Assistant Secretary of State Kurt Campbell's last-minute cancelation of a stopover in Japan
prompted many in the Japanese press to
speculate that he was trying to exert pressure on Tokyo over fate of a
controversial U.S. air base on Okinawa.
Not so, a State Department official close to the issue tells
The Cable. Campbell, who was rounding
up a regional tour that included nine countries in eight days, simply ran out
of time when his duties in the other stops took longer than expected, the
The real reason the trip was adjusted was because extra time
was needed to prepare for President Obama's
trip to Indonesia next week. Campbell will be traveling with Obama on the trip.
"The visit is complicating on several levels," the official
said. "We have a series of relatively modest deliverables, but every point has
Campbell has been leading the negotiations over the details
of a new comprehensive partnership agreement between the United States and
Indonesia. Part of that agreement will include language on climate-change
cooperation and the promise of U.S. resources to help Indonesia to make
Campbell, who has traveled to Tokyo more than half a dozen
times since taking up his post last year, canceled another stop in Thailand as
well. That trip had been scheduled for Monday and Tuesday, but protesters outraged
over recent conviction of former Prime Minister Thaksin Shinawatra were busy pouring
blood on the gates of the prime minister's home and office.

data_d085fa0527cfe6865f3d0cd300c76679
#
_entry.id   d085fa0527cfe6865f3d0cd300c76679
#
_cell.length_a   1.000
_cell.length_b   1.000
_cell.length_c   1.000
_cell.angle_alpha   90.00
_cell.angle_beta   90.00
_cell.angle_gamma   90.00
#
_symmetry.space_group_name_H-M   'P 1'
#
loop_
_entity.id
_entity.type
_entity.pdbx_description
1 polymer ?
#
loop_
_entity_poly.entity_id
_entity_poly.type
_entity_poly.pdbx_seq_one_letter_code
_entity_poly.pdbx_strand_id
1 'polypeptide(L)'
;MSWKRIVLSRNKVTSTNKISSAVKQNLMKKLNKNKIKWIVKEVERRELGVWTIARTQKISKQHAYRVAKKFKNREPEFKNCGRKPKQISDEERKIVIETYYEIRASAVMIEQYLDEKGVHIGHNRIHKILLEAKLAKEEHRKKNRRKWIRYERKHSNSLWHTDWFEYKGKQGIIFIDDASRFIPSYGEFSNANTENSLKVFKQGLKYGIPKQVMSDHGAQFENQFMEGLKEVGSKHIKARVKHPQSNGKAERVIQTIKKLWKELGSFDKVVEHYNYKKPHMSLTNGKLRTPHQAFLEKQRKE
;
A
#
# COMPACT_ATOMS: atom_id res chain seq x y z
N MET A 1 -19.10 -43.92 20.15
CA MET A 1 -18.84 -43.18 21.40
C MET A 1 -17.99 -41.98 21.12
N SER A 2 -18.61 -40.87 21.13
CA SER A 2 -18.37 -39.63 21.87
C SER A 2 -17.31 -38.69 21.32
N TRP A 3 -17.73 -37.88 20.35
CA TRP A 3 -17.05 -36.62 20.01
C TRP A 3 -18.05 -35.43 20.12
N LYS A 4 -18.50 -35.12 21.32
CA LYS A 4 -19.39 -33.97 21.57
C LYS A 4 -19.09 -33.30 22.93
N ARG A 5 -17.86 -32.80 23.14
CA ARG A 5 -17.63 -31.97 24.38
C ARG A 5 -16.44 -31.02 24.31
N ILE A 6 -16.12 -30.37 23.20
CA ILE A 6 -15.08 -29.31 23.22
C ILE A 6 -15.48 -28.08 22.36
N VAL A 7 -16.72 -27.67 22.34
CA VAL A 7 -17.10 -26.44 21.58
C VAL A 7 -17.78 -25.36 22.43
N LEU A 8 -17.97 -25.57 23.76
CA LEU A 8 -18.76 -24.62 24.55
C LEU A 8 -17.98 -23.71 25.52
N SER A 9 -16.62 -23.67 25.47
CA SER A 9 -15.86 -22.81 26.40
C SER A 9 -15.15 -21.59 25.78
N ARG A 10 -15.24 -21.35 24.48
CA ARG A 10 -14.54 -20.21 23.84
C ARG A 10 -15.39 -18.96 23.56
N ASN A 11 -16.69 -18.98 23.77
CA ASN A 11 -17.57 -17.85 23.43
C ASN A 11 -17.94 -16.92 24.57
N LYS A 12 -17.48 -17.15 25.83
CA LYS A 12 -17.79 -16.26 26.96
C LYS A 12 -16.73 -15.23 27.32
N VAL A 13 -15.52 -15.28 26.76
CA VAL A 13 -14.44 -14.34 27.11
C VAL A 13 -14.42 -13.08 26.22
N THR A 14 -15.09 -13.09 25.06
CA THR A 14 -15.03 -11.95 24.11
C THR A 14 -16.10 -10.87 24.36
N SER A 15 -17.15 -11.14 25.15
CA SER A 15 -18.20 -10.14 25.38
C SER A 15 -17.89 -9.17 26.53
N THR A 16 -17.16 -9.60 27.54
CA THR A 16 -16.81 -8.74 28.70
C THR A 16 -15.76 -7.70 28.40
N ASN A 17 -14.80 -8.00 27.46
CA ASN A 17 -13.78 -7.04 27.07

Campbell's visit to Japan would have been cut down to only a
couple of hours, so the State Department thought it better to wait for the next
Besides, the official pointed out, the U.S. side is simply
waiting for the Japanese government to decide how it wants to deal with the movement
of the Futenma
air base, so there wasn't much substance to discuss at this stage.
"He's in Tokyo every month and he'll be back there in a few
weeks," the official said.
Multiple congressional aides tell The Cable that pressure is mounting for
Congress to move forward with its conference to iron out differences between
the House and Senate versions of the Iran sanctions legislation, after the
French Foreign Minister said that a U.N. Security Council resolution might
not surface until June.
The original idea was to finalize the U.S. sanctions
legislation only after the U.N. has its say, but the continued delays in New York have put that
plan into question. While lawmakers want to give the administration space to line
up the necessary support at the Security Council, their patience is wearing
Last Friday, Sens. Charles Schumer, D-NY, and Jon Kyl, R-AZ,
a letter, first obtained by Turtle Bay, to President Obama asking him to abandon attempts to try to get
exemptions for countries and support the Iran sanctions legislation as is. The
senators said they don't want to wait until the UN acts, due to continued
"We believe that attempts at diplomacy will continue to be
rebuffed by the government of Iran and that our window for implementing
meaningful, ‘crippling' sanctions against Iran is getting narrower by the day,"
"If the U.N. track stalls to the point that we're in
the middle of the year, it is unlikely that the Congress is going to wait that
long," said one senior congressional aide close to the issue, noting that the
Obama administration has been pushing back the deadline for U.N. action again
The Senate appointed
conferees earlier this month and the House is expected to follow suit